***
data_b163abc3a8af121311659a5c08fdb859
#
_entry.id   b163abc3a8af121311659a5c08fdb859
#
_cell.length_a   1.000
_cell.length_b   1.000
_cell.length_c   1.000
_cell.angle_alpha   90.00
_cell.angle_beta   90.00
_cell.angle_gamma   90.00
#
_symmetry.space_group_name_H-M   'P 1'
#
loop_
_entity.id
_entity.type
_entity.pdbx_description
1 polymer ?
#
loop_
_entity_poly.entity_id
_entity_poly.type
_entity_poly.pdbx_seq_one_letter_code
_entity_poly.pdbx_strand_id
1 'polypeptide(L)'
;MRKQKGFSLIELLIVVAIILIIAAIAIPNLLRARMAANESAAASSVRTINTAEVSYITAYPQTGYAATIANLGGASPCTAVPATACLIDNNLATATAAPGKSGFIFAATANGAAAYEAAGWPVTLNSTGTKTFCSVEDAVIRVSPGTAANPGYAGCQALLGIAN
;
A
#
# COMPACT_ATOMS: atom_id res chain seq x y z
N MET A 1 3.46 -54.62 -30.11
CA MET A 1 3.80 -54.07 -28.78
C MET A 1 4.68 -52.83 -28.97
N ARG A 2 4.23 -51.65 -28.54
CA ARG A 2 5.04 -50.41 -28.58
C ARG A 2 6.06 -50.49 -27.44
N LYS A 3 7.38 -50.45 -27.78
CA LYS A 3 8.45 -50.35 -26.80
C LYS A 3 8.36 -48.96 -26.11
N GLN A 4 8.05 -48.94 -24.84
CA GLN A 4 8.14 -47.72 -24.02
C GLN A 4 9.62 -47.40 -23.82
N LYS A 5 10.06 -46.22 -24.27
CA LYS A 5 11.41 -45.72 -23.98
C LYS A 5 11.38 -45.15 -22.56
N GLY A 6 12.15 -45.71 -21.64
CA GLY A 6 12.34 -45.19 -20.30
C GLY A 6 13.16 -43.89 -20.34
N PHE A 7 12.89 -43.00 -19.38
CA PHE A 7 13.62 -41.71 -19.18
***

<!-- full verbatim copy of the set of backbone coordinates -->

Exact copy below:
data_b163abc3a8af121311659a5c08fdb859
#
_entry.id   b163abc3a8af121311659a5c08fdb859
#
_cell.length_a   1.000
_cell.length_b   1.000
_cell.length_c   1.000
_cell.angle_alpha   90.00
_cell.angle_beta   90.00
_cell.angle_gamma   90.00
#
_symmetry.space_group_name_H-M   'P 1'
#
loop_
_entity.id
_entity.type
_entity.pdbx_description
1 polymer ?
#
loop_
_entity_poly.entity_id
_entity_poly.type
_entity_poly.pdbx_seq_one_letter_code
_entity_poly.pdbx_strand_id
1 'polypeptide(L)'
;MRKQKGFSLIELLIVVAIILIIAAIAIPNLLRARMAANESAAASSVRTINTAEVSYITAYPQTGYAATIANLGGASPCTAVPATACLIDNNLATATAAPGKSGFIFAATANGAAAYEAAGWPVTLNSTGTKTFCSVEDAVIRVSPGTAANPGYAGCQALLGIAN
;
A
#
# COMPACT_ATOMS: atom_id res chain seq x y z
N MET A 1 3.46 -54.62 -30.11
CA MET A 1 3.80 -54.07 -28.78
C MET A 1 4.68 -52.83 -28.97
N ARG A 2 4.23 -51.65 -28.54
CA ARG A 2 5.04 -50.41 -28.58
C ARG A 2 6.06 -50.49 -27.44
N LYS A 3 7.38 -50.45 -27.78
CA LYS A 3 8.45 -50.35 -26.80
C LYS A 3 8.36 -48.96 -26.11
N GLN A 4 8.05 -48.94 -24.84
CA GLN A 4 8.14 -47.72 -24.02
C GLN A 4 9.62 -47.40 -23.82
N LYS A 5 10.06 -46.22 -24.27
CA LYS A 5 11.41 -45.72 -23.98
C LYS A 5 11.38 -45.15 -22.56
N GLY A 6 12.15 -45.71 -21.64
CA GLY A 6 12.34 -45.19 -20.30
C GLY A 6 13.16 -43.89 -20.34
N PHE A 7 12.89 -43.00 -19.38
CA PHE A 7 13.62 -41.71 -19.18